The next several decades of flying will see a lot of Airbus planes in the skies over Australia. Qantas announced its intention today to renew its single-aisle fleet with a mix of up to 134 A220 and A320neo family aircraft. These new orders and options – still to be finalized – come on top of a significant existing order book for its JetStar brand. The total backlog for the company is listed at 299 aircraft for the decade ahead.
This is a clear sign of our confidence in the future and we’ve locked in pricing just ahead of what’s likely to be a big uptick in demand for next-generation narrow-body aircraft. That’s good news for our customers, our people and our shareholders.– Qantas CEO Alan Joyce
The agreement covers 134 firm orders and options, with deliveries beginning in FY2024 and extending for a decade. Details on the first 40 aircraft from the order, split 20/20 between the A321XLR and A220-300, are expected to be finalized by the end of FY2022. The order still requires approval from the Qantas Board of Directors, as well as an agreement with employee unions regarding operating the types.
These aircraft will replace the 737-800 and 717 currently flying for the company.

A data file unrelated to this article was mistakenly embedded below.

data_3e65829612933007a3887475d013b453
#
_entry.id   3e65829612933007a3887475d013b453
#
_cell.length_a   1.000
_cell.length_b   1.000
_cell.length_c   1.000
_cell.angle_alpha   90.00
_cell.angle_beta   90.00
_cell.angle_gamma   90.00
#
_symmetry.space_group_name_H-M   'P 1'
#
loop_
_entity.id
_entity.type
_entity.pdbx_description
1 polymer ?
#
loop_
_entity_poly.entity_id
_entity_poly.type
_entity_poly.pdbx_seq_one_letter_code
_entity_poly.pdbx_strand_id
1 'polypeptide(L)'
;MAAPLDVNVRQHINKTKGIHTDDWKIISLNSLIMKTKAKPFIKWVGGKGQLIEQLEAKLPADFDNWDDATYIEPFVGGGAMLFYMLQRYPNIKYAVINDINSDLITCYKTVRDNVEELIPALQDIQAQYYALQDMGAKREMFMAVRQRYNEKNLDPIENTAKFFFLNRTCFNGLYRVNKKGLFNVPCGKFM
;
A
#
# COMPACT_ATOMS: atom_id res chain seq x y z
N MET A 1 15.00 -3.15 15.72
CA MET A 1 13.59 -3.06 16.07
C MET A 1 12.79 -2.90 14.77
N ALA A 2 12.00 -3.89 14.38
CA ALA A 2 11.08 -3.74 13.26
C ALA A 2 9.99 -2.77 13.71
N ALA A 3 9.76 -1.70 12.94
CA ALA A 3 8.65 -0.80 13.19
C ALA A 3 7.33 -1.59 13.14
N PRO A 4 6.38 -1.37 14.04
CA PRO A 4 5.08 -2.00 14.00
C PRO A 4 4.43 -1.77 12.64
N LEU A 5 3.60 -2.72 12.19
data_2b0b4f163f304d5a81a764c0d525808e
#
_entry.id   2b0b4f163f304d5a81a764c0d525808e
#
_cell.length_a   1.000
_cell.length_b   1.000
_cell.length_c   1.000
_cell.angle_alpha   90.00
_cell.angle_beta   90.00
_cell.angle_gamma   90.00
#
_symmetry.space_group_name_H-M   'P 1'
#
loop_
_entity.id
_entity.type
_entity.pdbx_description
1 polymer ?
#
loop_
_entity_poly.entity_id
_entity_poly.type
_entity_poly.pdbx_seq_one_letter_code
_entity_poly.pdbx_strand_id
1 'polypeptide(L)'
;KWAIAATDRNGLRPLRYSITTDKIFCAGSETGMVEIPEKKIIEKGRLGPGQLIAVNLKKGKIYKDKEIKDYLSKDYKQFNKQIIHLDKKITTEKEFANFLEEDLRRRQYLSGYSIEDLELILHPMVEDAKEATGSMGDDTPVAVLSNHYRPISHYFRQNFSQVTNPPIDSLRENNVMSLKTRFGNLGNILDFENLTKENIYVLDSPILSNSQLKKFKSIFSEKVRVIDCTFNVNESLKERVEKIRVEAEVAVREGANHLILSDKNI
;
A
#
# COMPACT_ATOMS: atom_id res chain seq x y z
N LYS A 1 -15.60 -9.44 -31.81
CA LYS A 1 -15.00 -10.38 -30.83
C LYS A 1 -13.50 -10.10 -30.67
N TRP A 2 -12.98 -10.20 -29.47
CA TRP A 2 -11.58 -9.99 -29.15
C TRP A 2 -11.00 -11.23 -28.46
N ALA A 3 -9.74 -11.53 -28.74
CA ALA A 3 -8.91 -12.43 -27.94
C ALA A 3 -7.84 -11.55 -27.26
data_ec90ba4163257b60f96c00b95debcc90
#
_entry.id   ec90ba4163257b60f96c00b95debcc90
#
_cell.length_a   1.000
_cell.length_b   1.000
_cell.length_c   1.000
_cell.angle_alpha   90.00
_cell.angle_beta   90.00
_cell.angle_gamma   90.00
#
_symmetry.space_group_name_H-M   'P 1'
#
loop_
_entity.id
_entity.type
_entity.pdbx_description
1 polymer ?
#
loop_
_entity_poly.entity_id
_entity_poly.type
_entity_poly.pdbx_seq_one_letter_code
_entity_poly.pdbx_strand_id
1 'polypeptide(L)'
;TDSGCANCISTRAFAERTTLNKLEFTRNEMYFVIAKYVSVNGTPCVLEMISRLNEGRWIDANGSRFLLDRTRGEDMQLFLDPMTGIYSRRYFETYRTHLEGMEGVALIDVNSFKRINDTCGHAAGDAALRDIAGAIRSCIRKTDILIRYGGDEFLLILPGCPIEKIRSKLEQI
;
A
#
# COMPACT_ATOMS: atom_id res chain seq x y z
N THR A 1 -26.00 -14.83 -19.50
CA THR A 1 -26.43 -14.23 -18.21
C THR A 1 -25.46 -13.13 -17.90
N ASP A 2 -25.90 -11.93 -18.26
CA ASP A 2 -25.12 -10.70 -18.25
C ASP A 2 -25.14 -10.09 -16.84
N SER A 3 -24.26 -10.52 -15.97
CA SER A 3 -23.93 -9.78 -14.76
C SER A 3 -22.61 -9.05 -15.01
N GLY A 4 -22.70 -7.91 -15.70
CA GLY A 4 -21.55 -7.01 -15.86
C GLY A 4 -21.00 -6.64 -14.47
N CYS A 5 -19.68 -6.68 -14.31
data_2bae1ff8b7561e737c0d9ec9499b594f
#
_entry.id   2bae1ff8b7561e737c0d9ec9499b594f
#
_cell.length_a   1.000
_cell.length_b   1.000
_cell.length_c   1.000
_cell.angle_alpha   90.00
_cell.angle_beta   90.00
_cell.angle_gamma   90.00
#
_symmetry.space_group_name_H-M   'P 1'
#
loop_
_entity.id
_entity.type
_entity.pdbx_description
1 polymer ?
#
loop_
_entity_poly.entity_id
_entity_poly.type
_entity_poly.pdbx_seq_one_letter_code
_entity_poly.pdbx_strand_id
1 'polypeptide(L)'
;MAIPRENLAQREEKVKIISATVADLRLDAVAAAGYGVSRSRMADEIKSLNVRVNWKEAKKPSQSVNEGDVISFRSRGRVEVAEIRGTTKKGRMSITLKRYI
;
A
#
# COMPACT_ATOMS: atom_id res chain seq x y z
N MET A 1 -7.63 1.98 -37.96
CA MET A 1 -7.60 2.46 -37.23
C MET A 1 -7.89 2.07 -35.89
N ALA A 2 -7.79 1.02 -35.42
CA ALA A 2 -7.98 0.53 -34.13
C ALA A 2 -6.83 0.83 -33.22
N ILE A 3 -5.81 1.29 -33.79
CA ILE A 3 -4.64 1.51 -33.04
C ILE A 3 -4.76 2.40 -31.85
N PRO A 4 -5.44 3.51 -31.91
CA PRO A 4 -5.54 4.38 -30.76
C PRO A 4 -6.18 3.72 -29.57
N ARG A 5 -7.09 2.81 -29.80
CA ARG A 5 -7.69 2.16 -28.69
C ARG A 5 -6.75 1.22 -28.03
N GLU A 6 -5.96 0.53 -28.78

CEO Alan Joyce was clear that flexibility from Airbus in terms of specific aircraft models to be delivered was a key factor in the decision. “We can continue to choose between the entire A320neo and A220 families depending on our changing needs in the years ahead,” he explained. “The ability to combine the Jetstar and Qantas order for the A320 type was also a factor.”
Joyce also called out a “next-generation cabin” coming to these planes with improvements for passengers. Details are expected in the months ahead.
Choosing the A321XLR for the first tranche of deliveries raises some questions about the carrier’s intent in terms of routes served. The type is optimized for increased range, including an additional fuel tank on board. That makes it heavier and more expensive to operate than a typical A321neo on short-haul, trunk routes such as the Sydney-Brisbane-Melbourne triangle. Yet that is the market the company identified in its release as a launch pad for these new planes.
The XLR can carry around 15 per cent more passengers on each flight than the airline’s existing B737-800s, making it well suited to busy routes between capital cities like Melbourne, Sydney and Brisbane.
That also suggests a 200-seat configuration far more than most airlines are considering for the XLR when planning to operate it on truly long-haul routes.
Qantas has the flexibility to swap the specific A320neo family aircraft type around, so maybe these won’t be XLRs to start. Or maybe the company is waiting to negotiate with pilots and flight attendants on work rules that would enable the longer routes before starting to make those choices. But if the XLRs end up mostly flying that triangle of routes that would be a very interesting fleet planning choice.
Both types will be powered by Pratt & Whitney GTF engines, offering a double-digit reduction in fuel burn compared to prior generation aircraft.
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